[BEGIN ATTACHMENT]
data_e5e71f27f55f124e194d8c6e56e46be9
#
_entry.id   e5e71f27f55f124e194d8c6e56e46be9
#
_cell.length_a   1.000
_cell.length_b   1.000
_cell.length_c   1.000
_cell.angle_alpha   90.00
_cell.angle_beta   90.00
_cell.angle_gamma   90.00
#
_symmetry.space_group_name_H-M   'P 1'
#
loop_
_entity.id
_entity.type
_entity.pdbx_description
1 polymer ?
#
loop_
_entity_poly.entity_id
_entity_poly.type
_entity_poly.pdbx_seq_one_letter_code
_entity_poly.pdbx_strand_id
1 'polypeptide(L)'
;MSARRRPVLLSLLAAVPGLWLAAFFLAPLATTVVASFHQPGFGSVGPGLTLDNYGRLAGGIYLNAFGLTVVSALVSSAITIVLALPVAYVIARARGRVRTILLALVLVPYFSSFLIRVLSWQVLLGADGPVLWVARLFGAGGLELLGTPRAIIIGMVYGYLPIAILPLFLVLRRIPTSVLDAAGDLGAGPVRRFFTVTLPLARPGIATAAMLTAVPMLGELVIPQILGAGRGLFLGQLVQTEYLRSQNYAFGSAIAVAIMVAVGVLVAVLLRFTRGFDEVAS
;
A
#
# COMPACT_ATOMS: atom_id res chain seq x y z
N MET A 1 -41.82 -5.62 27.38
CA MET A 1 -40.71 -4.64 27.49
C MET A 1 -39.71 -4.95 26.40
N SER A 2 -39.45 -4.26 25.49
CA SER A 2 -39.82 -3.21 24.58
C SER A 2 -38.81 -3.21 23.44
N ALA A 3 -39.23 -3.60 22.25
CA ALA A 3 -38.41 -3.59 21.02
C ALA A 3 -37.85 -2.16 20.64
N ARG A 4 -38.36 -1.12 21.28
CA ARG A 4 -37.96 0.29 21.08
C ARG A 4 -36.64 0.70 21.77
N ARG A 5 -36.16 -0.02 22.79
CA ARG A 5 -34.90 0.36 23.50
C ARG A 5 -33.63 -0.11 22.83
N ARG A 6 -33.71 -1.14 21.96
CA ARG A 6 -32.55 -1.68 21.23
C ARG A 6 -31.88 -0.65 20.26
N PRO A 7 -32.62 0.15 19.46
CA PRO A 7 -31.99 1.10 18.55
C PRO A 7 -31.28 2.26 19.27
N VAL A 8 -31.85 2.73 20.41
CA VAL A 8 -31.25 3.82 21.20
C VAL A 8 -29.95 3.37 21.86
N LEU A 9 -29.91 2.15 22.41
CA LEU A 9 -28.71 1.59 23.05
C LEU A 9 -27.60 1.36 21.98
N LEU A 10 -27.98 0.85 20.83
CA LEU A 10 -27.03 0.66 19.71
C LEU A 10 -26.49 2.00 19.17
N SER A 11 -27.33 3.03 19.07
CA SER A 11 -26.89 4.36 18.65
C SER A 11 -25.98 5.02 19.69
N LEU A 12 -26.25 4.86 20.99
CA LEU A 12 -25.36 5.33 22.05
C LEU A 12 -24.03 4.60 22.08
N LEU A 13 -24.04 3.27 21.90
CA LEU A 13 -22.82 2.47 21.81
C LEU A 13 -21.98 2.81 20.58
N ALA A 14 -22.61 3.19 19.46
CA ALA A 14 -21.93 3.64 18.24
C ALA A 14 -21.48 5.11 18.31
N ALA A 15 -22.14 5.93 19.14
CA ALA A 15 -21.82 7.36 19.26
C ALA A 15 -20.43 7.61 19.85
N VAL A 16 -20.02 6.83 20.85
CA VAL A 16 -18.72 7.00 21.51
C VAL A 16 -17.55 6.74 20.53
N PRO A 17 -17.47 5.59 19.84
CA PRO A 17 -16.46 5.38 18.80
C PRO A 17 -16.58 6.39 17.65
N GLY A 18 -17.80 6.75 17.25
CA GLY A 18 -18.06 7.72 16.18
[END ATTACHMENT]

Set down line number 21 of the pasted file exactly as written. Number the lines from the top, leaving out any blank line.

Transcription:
_entity_poly.entity_id